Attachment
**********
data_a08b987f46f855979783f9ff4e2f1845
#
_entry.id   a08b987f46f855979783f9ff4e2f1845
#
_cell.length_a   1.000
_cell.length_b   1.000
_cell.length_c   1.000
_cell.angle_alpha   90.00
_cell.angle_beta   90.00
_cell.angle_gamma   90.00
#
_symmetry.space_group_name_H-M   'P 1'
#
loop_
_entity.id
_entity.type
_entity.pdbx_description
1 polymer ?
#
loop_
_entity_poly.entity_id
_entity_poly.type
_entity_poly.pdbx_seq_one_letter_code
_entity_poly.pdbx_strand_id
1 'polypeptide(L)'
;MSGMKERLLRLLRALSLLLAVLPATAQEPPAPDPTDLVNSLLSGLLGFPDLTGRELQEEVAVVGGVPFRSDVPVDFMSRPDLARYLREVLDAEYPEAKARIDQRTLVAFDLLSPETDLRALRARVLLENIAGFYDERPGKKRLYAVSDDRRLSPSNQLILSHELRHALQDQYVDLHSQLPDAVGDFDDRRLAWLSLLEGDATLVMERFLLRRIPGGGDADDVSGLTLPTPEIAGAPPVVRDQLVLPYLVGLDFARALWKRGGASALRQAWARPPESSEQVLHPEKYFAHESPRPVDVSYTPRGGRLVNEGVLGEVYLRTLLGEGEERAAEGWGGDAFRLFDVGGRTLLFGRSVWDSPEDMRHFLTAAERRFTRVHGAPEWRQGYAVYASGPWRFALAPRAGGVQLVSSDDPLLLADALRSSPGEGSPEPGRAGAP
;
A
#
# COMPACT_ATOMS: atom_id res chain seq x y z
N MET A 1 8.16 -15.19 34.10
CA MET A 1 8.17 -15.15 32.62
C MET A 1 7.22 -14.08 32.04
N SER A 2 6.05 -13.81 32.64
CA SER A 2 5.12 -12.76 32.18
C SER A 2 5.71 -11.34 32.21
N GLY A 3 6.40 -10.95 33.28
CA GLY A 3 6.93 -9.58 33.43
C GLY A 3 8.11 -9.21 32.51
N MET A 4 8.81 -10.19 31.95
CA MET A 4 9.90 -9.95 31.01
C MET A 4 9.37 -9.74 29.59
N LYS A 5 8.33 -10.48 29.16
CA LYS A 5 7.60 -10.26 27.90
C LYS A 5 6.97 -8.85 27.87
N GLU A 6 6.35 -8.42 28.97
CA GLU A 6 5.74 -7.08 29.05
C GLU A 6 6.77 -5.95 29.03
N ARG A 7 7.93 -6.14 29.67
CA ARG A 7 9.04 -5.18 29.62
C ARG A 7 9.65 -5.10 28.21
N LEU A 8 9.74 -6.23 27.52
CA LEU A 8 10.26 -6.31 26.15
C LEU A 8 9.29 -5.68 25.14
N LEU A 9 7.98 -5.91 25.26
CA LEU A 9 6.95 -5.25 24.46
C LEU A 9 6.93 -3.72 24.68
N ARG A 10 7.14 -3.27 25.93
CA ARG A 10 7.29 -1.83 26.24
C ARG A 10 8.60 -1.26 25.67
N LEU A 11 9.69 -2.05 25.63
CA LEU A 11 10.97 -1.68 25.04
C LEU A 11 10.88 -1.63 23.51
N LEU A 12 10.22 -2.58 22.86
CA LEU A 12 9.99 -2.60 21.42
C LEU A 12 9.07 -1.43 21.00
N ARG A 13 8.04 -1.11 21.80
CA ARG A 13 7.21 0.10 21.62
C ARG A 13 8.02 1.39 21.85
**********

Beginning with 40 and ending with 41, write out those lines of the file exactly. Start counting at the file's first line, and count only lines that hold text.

N MET A 4 8.81 -10.19 31.95
CA MET A 4 9.90 -9.95 31.01